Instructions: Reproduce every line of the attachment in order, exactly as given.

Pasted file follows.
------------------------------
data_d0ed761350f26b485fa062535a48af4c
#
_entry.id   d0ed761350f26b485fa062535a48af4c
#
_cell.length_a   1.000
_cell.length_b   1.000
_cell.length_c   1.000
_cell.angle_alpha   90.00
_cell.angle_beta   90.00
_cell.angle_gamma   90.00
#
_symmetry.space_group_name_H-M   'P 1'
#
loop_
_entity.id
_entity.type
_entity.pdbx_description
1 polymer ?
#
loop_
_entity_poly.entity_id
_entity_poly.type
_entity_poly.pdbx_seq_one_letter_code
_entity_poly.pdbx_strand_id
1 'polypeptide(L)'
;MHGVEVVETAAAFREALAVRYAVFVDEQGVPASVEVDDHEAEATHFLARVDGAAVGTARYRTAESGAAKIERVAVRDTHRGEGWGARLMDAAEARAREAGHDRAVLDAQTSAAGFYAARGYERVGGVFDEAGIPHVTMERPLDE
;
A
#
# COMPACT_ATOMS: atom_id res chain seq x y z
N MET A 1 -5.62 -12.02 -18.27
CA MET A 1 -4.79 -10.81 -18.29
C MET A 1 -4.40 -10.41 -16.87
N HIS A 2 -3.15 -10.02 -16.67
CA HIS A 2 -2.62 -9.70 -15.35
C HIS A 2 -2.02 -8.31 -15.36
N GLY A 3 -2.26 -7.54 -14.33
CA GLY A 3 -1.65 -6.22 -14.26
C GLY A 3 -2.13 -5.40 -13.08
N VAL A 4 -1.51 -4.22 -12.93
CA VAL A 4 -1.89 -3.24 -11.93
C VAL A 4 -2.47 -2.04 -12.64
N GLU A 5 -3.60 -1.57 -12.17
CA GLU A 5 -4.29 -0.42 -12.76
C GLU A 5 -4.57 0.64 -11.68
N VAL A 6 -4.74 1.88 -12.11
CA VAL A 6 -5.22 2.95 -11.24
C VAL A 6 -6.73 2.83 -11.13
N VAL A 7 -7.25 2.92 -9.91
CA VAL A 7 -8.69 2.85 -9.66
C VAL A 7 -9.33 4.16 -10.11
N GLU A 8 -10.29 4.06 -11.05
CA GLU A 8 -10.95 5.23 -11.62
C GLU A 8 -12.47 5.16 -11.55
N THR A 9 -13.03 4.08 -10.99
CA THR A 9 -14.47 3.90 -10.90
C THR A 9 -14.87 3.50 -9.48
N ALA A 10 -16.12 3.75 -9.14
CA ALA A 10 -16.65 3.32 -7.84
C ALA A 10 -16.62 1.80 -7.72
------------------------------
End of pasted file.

data_d0ed761350f26b485fa062535a48af4c
#
_entry.id   d0ed761350f26b485fa062535a48af4c
#
_cell.length_a   1.000
_cell.length_b   1.000
_cell.length_c   1.000
_cell.angle_alpha   90.00
_cell.angle_beta   90.00
_cell.angle_gamma   90.00
#
_symmetry.space_group_name_H-M   'P 1'
#
loop_
_entity.id
_entity.type
_entity.pdbx_description
1 polymer ?
#
loop_
_entity_poly.entity_id
_entity_poly.type
_entity_poly.pdbx_seq_one_letter_code
_entity_poly.pdbx_strand_id
1 'polypeptide(L)'
;MHGVEVVETAAAFREALAVRYAVFVDEQGVPASVEVDDHEAEATHFLARVDGAAVGTARYRTAESGAAKIERVAVRDTHRGEGWGARLMDAAEARAREAGHDRAVLDAQTSAAGFYAARGYERVGGVFDEAGIPHVTMERPLDE
;
A
#
# COMPACT_ATOMS: atom_id res chain seq x y z
N MET A 1 -5.62 -12.02 -18.27
CA MET A 1 -4.79 -10.81 -18.29
C MET A 1 -4.40 -10.41 -16.87
N HIS A 2 -3.15 -10.02 -16.67
CA HIS A 2 -2.62 -9.70 -15.35
C HIS A 2 -2.02 -8.31 -15.36
N GLY A 3 -2.26 -7.54 -14.33
CA GLY A 3 -1.65 -6.22 -14.26
C GLY A 3 -2.13 -5.40 -13.08
N VAL A 4 -1.51 -4.22 -12.93
CA VAL A 4 -1.89 -3.24 -11.93
C VAL A 4 -2.47 -2.04 -12.64
N GLU A 5 -3.60 -1.57 -12.17
CA GLU A 5 -4.29 -0.42 -12.76
C GLU A 5 -4.57 0.64 -11.68
N VAL A 6 -4.74 1.88 -12.11
CA VAL A 6 -5.22 2.95 -11.24
C VAL A 6 -6.73 2.83 -11.13
N VAL A 7 -7.25 2.92 -9.91
CA VAL A 7 -8.69 2.85 -9.66
C VAL A 7 -9.33 4.16 -10.11
N GLU A 8 -10.29 4.06 -11.05
CA GLU A 8 -10.95 5.23 -11.62
C GLU A 8 -12.47 5.16 -11.55
N THR A 9 -13.03 4.08 -10.99
CA THR A 9 -14.47 3.90 -10.90
C THR A 9 -14.87 3.50 -9.48
N ALA A 10 -16.12 3.75 -9.14
CA ALA A 10 -16.65 3.32 -7.84
C ALA A 10 -16.62 1.80 -7.72